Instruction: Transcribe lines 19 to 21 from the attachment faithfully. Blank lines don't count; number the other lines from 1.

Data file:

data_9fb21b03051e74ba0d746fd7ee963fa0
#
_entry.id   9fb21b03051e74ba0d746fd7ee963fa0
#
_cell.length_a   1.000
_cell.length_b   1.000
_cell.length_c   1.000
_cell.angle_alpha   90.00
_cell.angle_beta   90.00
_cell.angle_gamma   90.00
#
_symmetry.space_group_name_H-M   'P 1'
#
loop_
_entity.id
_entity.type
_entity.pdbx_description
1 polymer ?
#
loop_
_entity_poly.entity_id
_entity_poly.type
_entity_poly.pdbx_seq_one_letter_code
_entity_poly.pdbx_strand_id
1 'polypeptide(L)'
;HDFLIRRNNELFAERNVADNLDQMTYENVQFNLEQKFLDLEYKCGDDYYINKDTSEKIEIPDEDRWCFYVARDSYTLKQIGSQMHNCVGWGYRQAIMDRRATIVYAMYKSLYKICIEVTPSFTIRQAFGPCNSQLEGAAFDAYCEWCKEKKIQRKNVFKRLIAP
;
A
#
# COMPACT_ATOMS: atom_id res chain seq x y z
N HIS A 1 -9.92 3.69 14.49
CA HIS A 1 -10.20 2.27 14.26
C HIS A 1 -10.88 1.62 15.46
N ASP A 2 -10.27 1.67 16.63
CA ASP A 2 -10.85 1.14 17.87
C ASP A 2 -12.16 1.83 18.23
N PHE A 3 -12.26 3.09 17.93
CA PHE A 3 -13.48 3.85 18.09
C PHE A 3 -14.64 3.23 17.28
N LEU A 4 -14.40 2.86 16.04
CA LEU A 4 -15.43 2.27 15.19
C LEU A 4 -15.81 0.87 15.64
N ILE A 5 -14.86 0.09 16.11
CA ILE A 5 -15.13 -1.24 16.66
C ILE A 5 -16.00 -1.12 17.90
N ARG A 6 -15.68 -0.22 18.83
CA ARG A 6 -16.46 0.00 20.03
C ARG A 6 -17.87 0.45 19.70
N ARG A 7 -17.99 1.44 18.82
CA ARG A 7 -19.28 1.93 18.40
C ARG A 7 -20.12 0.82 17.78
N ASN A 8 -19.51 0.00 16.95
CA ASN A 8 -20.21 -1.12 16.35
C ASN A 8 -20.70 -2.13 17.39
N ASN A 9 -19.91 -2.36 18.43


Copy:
#
loop_
_entity_poly.entity_id